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mavis 10-20-2011 11:23 PM

Issues with cantering from a novice rider

I am a novice rider with confidence issues. And I am also feeling rather confused.

At one ranch and while on trails on Sierra Nevada, I was told I was brilliant for someone who said she had confidence issues. I could canter (though of course my horse was following another horse) but i could control the speed with my reinwork and legaids, and even get the horse to keep going with my leg aids. I could also canter on my own (without a lunge) and not be fearful on a schoolhorse in the arena.

However, at this school where I had been thrown off four times, i can't even canter without a lunge (or rather its because the instructor won't let me).. because I don't seem to be in control of the horse. And even on lunge, I can't canter beyond a few strides.

Yes, I am really afraid of a horse's unpredictability. But i have seen people being able to canter slowly on horses, and keep it going. I want to be able to do it. And I also want to make my discouraging instructor eat his words cos if I am able to do it elsewhere (when I am not fearful), i don't believe I am that crap. And if i can stay on the horse while at other ranches, I don't believe its always my fault when i fall off.

I need some advice.
1) I am afraid to use leg aid during cantering to keep a horse going, in case he goes off into a gallop or spiral out of control. I was told I have to keep nudging with my inside leg and kicking with my outside leg. While I understand this will keep the horse in canter, i am afraid the horse will also read it as a cue to speed up. I don't want to gallop in an arena yet. Cos i am not confident of being able to control the horse.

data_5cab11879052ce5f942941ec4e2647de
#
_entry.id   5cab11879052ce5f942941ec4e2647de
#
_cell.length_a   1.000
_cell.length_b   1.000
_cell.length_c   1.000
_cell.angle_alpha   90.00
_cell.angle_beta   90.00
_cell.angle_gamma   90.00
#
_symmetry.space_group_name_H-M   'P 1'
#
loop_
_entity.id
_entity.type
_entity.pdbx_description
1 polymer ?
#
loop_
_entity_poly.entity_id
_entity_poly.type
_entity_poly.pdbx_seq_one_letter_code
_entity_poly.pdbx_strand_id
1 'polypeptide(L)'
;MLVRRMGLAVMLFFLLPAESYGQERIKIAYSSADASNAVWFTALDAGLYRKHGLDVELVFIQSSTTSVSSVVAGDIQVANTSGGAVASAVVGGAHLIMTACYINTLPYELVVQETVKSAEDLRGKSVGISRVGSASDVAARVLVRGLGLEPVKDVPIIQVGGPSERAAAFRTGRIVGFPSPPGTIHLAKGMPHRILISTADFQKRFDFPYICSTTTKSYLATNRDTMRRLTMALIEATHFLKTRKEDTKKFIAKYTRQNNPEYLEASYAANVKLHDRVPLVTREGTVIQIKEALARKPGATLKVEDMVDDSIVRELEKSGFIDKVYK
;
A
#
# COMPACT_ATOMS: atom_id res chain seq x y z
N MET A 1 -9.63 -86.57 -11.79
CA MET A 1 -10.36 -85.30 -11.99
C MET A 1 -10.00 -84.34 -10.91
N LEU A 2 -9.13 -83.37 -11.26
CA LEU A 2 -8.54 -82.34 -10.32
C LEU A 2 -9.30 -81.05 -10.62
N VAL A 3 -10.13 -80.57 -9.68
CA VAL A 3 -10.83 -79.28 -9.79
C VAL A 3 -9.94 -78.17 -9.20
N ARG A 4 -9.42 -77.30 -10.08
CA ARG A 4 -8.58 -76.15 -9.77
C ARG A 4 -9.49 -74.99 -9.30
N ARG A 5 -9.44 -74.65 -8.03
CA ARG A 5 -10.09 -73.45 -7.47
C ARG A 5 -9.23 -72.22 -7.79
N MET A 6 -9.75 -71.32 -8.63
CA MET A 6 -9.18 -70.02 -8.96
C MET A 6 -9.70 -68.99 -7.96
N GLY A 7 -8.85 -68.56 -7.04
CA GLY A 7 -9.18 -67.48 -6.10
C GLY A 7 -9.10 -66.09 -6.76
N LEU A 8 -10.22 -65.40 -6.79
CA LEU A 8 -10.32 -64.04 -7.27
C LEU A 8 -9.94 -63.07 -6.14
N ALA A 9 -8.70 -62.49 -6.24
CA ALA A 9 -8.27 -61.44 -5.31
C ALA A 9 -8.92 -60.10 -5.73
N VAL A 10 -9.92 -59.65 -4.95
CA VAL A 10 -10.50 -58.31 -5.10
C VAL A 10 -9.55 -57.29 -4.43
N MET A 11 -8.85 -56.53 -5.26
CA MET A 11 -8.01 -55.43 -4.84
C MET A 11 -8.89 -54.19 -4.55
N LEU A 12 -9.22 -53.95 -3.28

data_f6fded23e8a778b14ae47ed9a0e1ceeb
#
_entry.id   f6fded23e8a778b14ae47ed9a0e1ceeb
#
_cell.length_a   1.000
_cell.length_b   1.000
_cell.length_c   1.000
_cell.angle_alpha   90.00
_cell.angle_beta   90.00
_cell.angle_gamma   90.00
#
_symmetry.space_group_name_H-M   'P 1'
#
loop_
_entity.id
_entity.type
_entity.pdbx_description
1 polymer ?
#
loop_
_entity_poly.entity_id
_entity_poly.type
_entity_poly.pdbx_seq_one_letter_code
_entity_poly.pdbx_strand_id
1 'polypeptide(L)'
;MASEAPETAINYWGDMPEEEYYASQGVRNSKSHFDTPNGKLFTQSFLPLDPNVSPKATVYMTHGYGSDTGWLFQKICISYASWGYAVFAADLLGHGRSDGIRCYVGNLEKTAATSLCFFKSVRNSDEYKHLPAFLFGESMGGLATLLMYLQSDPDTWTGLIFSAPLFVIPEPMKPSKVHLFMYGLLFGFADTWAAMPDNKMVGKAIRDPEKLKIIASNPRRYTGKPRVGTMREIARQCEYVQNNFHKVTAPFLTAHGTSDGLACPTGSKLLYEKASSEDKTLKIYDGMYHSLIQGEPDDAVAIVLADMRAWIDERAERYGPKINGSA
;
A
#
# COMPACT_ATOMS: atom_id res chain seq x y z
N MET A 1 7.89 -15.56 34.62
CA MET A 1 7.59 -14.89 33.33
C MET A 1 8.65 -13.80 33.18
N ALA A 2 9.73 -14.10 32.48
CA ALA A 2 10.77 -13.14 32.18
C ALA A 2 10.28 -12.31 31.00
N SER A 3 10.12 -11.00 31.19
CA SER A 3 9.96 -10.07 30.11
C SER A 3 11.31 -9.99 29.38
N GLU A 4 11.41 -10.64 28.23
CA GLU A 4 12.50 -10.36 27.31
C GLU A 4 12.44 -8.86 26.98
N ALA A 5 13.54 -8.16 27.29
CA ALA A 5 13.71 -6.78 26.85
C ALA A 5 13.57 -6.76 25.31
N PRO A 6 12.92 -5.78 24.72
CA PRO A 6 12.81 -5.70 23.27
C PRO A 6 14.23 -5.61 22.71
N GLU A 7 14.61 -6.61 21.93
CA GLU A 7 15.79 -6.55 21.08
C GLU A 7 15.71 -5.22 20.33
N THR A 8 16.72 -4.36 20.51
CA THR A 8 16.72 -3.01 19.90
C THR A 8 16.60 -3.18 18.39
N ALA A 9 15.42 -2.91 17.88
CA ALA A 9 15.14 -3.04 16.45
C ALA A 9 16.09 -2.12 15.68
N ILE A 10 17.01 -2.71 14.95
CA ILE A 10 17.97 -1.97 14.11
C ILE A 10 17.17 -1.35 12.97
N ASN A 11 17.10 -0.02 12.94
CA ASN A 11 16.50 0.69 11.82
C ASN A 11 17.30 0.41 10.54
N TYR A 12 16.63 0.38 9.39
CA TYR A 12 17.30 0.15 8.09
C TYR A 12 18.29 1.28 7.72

How do i urge a horse to keep cantering without losing control of the speed?

2) Horses don't seem to pick up my cues to canter. i try to relax with the reins, nudge my inside leg against the inside of girth of the horse and sweep my outside leg outwards and behind the girth of the horse and kick. Which I have been told looks correct. But sometimes the horse just speeds up and not canter. ARGH. Am i doing something wrongly? I see some people cantering without such evident legwork.

3) How do I get into a forward trot for the horse to move into a canter? Instructors sometimes confuse me. At two schools, i was told. "faster faster" while doing the rising trot .. then "sit for a few beats" and "now canter". When i was at sierra nevada, my instructor who was a former grandprix dressage champ told me, to SLOW DOWN SLOWN DOWN my trot before asking for a canter. And i have now clarified with my current instructor, that they mean Forward trot. So what's a forward trot without speed?

4) How do i balance steering a horse i.e. reinwork without stopping the horse?


AlexS 10-21-2011 01:03 AM

Are you a car driver? Obviously it's not the same as riding a horse, but I wanted to use that to try to make a point. If you are backing a car out of a parking spot at a grocery store, you would not use as much gas as you might starting a car from a red light, or trying to pass someone on a freeway. In a parking lot you would be more gentle and slower with the gas pedal.

It's similar with horses, if you are trying to encourage a horse to stay in canter, you would not kick hard enough to get a gallop - you would nudge, squeeze and progress into harder aids if the horse is not listening to you. But these harder aids would still not be enough to get a gallop as long as you do not go to an extreme with them.

That being said, I don't think that you should try to canter at the moment, nor at your current place of riding. If you are not able to maintain it for more than a few strides on the lunge line you are psyching yourself out and stressing about it too much. Try riding somewhere else, not every trainer and rider connects, nor does every horse and rider.